These days, I’ve been struggling to find a solid sub-$400 laptop to recommend to price-constrained shoppers that I actually find, well, usable. So I’ve been pinning a lot of my hope on Lenovo Chromebook Duet 3, a tiny 11-inch Chromebook with a detachable keyboard and a foldable kickstand.
The model I have, with 4GB of RAM and 64GB of storage, is $369 (the next most expensive option is $379 at Best Buy, with 128GB of storage — I’d probably go for that one for $10 extra). But sometimes, devices that look like great deals on paper turn out to suck when you actually turn them on.
So I used the Lenovo Chromebook Duet 3 for a full day, morning to night. While not quite up to a full remote workload, it was a perfect device for leisure and entertainment. And while it’s not quite as high-tech as the larger OLED-equipped Duet 5, I think it’ll be a more practical buy for the student and casual-user category. I’d rather be on this than a cheap Windows laptop any day.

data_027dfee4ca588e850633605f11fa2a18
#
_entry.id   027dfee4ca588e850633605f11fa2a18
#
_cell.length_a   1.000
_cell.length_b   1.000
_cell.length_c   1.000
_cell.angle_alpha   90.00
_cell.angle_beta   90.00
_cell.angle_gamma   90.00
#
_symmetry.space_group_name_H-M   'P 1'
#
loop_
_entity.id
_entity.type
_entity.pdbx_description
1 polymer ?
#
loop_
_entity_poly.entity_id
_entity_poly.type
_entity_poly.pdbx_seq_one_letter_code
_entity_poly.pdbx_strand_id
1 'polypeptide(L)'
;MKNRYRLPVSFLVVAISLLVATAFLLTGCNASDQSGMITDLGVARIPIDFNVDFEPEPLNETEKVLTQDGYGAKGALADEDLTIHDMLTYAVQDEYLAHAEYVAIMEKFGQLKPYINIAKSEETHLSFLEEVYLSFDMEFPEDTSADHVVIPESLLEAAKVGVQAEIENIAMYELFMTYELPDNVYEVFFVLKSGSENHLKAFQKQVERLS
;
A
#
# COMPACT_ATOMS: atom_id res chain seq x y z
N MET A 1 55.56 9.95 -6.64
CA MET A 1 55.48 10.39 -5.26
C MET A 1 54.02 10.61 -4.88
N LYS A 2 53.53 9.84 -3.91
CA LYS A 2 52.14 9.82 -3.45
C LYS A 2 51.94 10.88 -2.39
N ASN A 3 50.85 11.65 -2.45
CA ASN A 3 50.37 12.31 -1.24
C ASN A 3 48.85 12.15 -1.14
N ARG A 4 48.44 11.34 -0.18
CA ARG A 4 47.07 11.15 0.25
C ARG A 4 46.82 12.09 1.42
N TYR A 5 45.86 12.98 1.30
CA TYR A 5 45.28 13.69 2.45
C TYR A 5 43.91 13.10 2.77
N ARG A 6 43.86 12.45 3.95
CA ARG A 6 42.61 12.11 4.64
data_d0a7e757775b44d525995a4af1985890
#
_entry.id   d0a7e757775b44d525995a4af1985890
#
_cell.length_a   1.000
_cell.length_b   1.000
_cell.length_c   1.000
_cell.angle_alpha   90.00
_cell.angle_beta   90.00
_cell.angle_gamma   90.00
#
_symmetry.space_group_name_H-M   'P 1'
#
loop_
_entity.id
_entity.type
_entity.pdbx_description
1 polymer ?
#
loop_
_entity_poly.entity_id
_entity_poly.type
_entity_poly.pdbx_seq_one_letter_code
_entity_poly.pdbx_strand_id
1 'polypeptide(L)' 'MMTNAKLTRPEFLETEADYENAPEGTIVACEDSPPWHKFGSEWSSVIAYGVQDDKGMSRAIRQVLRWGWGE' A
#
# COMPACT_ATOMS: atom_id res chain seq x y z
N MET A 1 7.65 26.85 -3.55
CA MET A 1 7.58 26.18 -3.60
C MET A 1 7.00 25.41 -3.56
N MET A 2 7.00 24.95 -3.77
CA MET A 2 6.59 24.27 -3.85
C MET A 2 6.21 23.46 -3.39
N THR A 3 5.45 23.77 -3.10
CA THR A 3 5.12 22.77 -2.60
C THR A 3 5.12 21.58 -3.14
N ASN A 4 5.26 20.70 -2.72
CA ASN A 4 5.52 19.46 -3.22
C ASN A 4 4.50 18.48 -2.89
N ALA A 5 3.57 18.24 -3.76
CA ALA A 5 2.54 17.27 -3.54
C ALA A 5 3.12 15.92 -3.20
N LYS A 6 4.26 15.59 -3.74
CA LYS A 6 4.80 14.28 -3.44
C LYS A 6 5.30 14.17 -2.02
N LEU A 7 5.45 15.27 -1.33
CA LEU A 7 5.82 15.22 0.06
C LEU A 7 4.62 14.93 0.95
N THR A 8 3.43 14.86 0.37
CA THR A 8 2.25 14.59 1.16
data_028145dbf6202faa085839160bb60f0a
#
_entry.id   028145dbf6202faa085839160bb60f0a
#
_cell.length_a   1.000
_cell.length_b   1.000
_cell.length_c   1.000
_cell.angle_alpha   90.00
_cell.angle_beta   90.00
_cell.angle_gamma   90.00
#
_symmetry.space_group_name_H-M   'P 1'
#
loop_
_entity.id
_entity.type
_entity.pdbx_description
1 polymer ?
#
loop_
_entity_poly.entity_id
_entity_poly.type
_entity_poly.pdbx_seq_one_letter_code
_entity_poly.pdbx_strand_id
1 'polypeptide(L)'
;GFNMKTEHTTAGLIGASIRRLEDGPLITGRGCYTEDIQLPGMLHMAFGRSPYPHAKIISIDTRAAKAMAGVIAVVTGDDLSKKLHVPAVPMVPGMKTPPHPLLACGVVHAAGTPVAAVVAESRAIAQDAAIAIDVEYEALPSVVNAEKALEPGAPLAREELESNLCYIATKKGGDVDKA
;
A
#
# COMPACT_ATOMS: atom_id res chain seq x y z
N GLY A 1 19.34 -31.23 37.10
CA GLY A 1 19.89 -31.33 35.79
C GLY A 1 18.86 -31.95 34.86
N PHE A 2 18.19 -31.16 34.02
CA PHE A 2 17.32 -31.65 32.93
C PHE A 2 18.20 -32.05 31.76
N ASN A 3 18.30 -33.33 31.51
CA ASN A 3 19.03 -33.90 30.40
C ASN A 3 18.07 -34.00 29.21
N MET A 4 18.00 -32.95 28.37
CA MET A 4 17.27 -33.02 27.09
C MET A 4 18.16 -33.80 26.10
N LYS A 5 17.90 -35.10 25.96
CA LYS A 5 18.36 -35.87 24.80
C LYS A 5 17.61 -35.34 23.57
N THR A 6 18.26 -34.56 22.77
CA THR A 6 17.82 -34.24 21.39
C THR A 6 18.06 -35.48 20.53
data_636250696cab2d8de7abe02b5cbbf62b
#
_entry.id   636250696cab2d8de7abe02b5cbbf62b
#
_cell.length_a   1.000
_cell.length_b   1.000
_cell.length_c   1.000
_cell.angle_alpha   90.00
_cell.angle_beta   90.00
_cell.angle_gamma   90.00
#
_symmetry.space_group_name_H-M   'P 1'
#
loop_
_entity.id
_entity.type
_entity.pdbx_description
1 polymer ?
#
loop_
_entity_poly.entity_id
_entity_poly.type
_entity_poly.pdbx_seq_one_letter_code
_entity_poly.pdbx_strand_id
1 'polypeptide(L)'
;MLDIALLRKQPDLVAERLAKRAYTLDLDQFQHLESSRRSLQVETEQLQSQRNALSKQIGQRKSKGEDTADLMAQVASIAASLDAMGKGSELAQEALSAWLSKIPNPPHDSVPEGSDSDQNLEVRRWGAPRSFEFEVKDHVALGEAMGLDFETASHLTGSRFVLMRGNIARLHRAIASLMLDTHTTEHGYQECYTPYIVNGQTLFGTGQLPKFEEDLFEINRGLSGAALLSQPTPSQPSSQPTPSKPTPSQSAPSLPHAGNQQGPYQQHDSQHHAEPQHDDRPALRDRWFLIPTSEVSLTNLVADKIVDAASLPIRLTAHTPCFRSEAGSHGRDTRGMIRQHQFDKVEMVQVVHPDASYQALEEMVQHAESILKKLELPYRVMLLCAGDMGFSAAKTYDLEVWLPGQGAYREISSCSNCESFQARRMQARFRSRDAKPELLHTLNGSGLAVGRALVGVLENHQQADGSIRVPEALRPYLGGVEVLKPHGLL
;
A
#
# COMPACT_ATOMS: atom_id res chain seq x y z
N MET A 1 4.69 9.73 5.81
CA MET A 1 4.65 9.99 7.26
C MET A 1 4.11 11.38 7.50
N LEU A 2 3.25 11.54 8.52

I first used the Duet 3 at my desk in The Verge’s Manhattan office. I had to write a quick news story, which involved a lot of fast typing, quick scrolling, and hopping back and forth between a whole bunch of Chrome tabs and documents with Slack and Spotify running over top.
But this keyboard cannot cramped in the least. The keys had great travel and a comfortable texture. The size of the Backspace and Shift keys made me nervous when I saw them, but I hit them every time I needed to. Lenovo really nailed the keyboard on this one, and I may actually miss typing on it.
The Duet 3’s screen is also a real standout. It’s so bright that even 50 percent was starting to hurt my eyes. Our office is also fairly bright, but at 30–40 percent brightness, I saw almost no obstructive glare. Colors are bright and vivid — I’d watch a movie on this device over all kinds of more expensive laptops.
Battery life was not amazing but acceptable for this price. I had to plug the Duet at about six and a half hours in. It was draining much faster when I had several apps open than when I was just in Chrome, however. I would wager that you might get closer to nine with a Chrome-only workload.